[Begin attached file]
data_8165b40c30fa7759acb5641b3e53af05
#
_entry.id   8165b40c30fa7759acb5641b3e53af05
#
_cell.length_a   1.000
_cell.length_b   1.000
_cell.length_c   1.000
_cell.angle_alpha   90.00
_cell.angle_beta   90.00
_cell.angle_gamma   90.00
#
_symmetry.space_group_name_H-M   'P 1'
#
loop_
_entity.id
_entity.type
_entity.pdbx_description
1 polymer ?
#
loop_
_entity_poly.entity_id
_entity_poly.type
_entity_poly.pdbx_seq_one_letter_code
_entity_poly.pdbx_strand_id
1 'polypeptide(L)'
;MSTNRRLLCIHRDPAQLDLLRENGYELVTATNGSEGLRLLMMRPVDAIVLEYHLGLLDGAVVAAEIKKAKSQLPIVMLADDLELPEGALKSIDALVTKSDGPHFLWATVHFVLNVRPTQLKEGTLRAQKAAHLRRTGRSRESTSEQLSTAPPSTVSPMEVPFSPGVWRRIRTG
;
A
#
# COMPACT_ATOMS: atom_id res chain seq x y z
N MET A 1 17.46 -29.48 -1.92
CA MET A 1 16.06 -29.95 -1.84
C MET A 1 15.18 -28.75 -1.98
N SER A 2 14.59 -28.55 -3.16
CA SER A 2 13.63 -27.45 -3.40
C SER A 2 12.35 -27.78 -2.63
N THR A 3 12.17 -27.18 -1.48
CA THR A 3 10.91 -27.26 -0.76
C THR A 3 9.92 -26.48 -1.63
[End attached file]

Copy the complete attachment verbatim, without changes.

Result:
data_8165b40c30fa7759acb5641b3e53af05
#
_entry.id   8165b40c30fa7759acb5641b3e53af05
#
_cell.length_a   1.000
_cell.length_b   1.000
_cell.length_c   1.000
_cell.angle_alpha   90.00
_cell.angle_beta   90.00
_cell.angle_gamma   90.00
#
_symmetry.space_group_name_H-M   'P 1'
#
loop_
_entity.id
_entity.type
_entity.pdbx_description
1 polymer ?
#
loop_
_entity_poly.entity_id
_entity_poly.type
_entity_poly.pdbx_seq_one_letter_code
_entity_poly.pdbx_strand_id
1 'polypeptide(L)'
;MSTNRRLLCIHRDPAQLDLLRENGYELVTATNGSEGLRLLMMRPVDAIVLEYHLGLLDGAVVAAEIKKAKSQLPIVMLADDLELPEGALKSIDALVTKSDGPHFLWATVHFVLNVRPTQLKEGTLRAQKAAHLRRTGRSRESTSEQLSTAPPSTVSPMEVPFSPGVWRRIRTG
;
A
#
# COMPACT_ATOMS: atom_id res chain seq x y z
N MET A 1 17.46 -29.48 -1.92
CA MET A 1 16.06 -29.95 -1.84
C MET A 1 15.18 -28.75 -1.98
N SER A 2 14.59 -28.55 -3.16
CA SER A 2 13.63 -27.45 -3.40
C SER A 2 12.35 -27.78 -2.63
N THR A 3 12.17 -27.18 -1.48
CA THR A 3 10.91 -27.26 -0.76
C THR A 3 9.92 -26.48 -1.63